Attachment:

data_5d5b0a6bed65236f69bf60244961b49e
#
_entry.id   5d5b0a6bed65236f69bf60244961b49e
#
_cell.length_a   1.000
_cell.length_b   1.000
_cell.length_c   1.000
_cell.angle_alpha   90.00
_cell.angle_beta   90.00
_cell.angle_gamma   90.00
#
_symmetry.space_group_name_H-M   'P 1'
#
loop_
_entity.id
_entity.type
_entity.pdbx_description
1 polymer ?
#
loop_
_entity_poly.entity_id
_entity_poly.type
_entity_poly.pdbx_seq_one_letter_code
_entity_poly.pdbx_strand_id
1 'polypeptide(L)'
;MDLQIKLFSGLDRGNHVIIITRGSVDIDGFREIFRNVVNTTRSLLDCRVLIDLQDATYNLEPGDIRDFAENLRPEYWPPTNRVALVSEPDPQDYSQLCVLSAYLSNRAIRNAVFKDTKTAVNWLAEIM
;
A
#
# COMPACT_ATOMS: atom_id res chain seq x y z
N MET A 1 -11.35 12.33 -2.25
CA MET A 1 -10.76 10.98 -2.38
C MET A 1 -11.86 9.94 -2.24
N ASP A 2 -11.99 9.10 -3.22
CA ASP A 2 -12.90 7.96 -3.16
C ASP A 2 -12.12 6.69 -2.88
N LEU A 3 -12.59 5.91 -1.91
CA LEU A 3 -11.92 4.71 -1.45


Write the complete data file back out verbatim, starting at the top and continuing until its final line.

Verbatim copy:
data_5d5b0a6bed65236f69bf60244961b49e
#
_entry.id   5d5b0a6bed65236f69bf60244961b49e
#
_cell.length_a   1.000
_cell.length_b   1.000
_cell.length_c   1.000
_cell.angle_alpha   90.00
_cell.angle_beta   90.00
_cell.angle_gamma   90.00
#
_symmetry.space_group_name_H-M   'P 1'
#
loop_
_entity.id
_entity.type
_entity.pdbx_description
1 polymer ?
#
loop_
_entity_poly.entity_id
_entity_poly.type
_entity_poly.pdbx_seq_one_letter_code
_entity_poly.pdbx_strand_id
1 'polypeptide(L)'
;MDLQIKLFSGLDRGNHVIIITRGSVDIDGFREIFRNVVNTTRSLLDCRVLIDLQDATYNLEPGDIRDFAENLRPEYWPPTNRVALVSEPDPQDYSQLCVLSAYLSNRAIRNAVFKDTKTAVNWLAEIM
;
A
#
# COMPACT_ATOMS: atom_id res chain seq x y z
N MET A 1 -11.35 12.33 -2.25
CA MET A 1 -10.76 10.98 -2.38
C MET A 1 -11.86 9.94 -2.24
N ASP A 2 -11.99 9.10 -3.22
CA ASP A 2 -12.90 7.96 -3.16
C ASP A 2 -12.12 6.69 -2.88
N LEU A 3 -12.59 5.91 -1.91
CA LEU A 3 -11.92 4.71 -1.45